“Jesus, I thought you looked familiar!” she said, realizing who he was, while turning a light crimson color. “You’re my plumber.”

“Well, we’re not exclusive yet, but yeah, that was me today,” he said, flashing a wry smile. “Luke.” He extended a hand across the empty stool to her.

“Taylor,” she said, leaning in to shake his hand. “I’m sorry I didn’t recognize you. I was a bit flustered earlier. I guess I didn’t really notice you while you were there working.” He just looked at her and smiled at the comment, giving a slight raise of the eyebrows. “And that sounds terrible,” she said. “Lord, I am not doing well here.”

“You’re doing just fine,” he said. “I get it. We’re invisible sometimes. Do the job and stay out of the way. That’s our motto. Don’t beat yourself up. I’ve heard worse comments about my chosen vocation.”

“What? People actually bad mouth plumbers in front of you?” She asked, incredulous. “That’s terrible.”

“Well, they don’t always know I’m a plumber when they do the bad mouthing,” he said. “It’s generally the typical, ‘you better study hard Johnny, or you’re going to end up a plumber’ type of comment that I hear. Makes me laugh.”

“It’s not funny,” she said, displaying what she thought was the proper dose of outrage at the slights he had been forced to endure.

“Oh, it’s really not a big deal,” he said. “We happen to live in a time when the trades are looked down on. It’s like, God forbid you should choose to forgo college and learn a trade! It kind of comes with the territory for us. We don’t usually get too worked up about it. I know my role and don’t need public adulation to affirm the significance of my job.”

The young woman just stared at him for a second, debating internally the wisdom of the question that had entered her mind. She threw caution to the wind, and went ahead and asked it. “And what is the significance of your job, as you see it?”


Without pause, as if the question were completely and utterly banal, the plumber responded. “So, picture the world here, in America, as it currently exists. Clean, clear running water, flushing toilets, heated baths and showers, readily available and seemingly endless fresh water. Reliable electricity. Cool air in the summer, warm air in the winter. Houses that go up quickly and generally last for decades without falling down. Telephone and internet service, paved roads linking the country. Available fuel for vehicles, heating, cooling, and electricity. Those kinds of things.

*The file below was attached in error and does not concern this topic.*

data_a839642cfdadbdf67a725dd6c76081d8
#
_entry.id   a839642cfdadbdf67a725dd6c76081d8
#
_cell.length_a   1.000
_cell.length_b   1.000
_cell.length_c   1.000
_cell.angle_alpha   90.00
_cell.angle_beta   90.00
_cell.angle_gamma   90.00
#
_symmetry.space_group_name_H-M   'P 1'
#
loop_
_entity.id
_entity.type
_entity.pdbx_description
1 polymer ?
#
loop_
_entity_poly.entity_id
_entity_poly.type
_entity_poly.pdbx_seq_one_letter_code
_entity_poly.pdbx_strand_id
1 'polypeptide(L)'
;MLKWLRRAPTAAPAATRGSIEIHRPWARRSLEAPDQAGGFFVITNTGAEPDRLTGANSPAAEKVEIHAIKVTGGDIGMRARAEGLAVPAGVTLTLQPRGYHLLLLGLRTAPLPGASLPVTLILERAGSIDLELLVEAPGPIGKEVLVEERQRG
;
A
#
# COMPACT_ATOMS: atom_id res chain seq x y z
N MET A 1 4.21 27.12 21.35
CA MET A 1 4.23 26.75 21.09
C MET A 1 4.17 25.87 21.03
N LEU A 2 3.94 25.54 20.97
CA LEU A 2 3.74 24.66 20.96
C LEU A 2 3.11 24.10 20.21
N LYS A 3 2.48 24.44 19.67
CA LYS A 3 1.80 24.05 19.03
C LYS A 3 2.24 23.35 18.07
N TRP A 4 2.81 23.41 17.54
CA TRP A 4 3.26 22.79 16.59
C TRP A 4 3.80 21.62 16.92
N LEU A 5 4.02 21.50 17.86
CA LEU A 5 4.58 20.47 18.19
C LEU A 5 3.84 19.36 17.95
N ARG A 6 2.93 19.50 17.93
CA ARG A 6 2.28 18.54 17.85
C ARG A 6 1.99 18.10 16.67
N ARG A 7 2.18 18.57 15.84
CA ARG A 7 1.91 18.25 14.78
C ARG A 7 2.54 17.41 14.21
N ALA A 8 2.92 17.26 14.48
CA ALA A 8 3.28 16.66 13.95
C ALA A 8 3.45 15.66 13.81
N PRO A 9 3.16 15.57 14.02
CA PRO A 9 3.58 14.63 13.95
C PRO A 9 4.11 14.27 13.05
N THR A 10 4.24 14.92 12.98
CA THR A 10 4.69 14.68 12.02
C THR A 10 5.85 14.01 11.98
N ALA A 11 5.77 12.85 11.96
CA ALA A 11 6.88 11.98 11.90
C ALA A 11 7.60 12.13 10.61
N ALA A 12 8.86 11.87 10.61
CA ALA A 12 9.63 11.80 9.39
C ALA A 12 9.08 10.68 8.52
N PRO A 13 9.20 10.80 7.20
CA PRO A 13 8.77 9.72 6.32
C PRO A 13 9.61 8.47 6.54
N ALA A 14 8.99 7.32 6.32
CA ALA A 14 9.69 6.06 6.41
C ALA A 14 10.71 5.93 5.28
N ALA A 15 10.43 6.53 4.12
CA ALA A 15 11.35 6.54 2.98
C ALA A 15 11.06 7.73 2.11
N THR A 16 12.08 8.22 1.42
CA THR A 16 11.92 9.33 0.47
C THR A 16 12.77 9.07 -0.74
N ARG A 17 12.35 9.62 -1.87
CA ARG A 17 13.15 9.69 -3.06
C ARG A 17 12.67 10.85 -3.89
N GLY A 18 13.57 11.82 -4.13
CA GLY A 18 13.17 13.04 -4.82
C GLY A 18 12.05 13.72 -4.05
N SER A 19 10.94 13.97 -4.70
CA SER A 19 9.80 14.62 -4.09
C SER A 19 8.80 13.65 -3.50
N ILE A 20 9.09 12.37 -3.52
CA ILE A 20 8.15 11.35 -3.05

“Now, imagine the worst happens, like in one of those zombie apocalypse movies or like when a meteor hits the planet. Or, even something more realistic and likely. Another world war, say, except this one with the use of nuclear weapons and electromagnetic pulse weapons. All of the sudden, mankind is thrown back violently into the dark ages. Everyone is on their own. Utilities shut down. Phone and internet service disappears. Toilets stop flushing because the water mains no longer flow fresh water from the reservoirs and lakes. Society crumbles. We return to the state of nature. Hunting, gathering, sleeping in the wild. Loin cloths and shit.

“Now, you think all these college kids with their liberal arts degrees and their masters in humanities are going to put things back together again? You think they are going to get the pumps running again, so the water returns? You think they are going to bring the power plants back on line? You think they are going to re-build their own homes and churches and shitty McDonalds’? Nah. That’ll be us, the tradesmen. We’ll rebuild it all. We’ll do it because it’s our job, and we know how to do it, and the rest of society will need us to. It’s our role. It’s our vocation. And we’re damn good at it. Society has no idea how much it needs us.

“That, Taylor, is the significance of my job, as I see it.”

With that, the plumber took another long pull of his beer, draining it to the last drop. He placed the empty glass on the table, peeled off enough bills to cover the beers, and thanked the bartender. As he started to get up, the young woman simply looked at him, mouth slightly ajar, an expression of surprise on her face. She watched him walk toward the door without a look back.

“Like any of that is ever going to happen,” she said to the bartender, a look of befuddled amusement on her face.

“People are going to need beer, too, when it does,” he said, under his breath.

The young woman either didn’t hear him or ignored him. She opened her shoulder bag and pulled out her second-year constitutional law book, and opened it to the chapter she had to learn for her test. The bartender took her empty glass and washed it in the sink without asking her if she wanted another.

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2 years ago

Loved this Fru. My husband was a master carpenter. He served a 4 year apprentishhip and took night classes to become licensed as a construction superintendent where he managed all the skilled trades on large institutional and commercial jobs he managed. He earned a fraction of what the white collar executives I worked with earned. I was forever hearing them complain about how much it cost them to get a dishwasher installed or a pipe fixed or a window installed. Today skilled tradesmen/women are in demand in many areas. 👍

Susan B
Susan B
2 years ago

Another hit from you, Fru. I could really connect with this one. Keep them coming, please. Short stories are great when they make you think over what you just read. And I did that. Thanks.

Luke Ryan
2 years ago
Reply to  Susan B

HIs stuff is really excellent

2 years ago

Hahaha…even without a zombie apocalypse, lawyers can be pretty worthless. I spent a few weeks trying to fix a couple of leaking faucets (what kind of adult can’t fix their own leaking faucets?!) but finally had to call in the cavalry in the form of a good friend who knew exactly which obscure tools I needed to buy reach inside the tight space through the wall, and he taught me how to check and replace the seal. In a huge blue-collar family, I’m the one without the survival skills….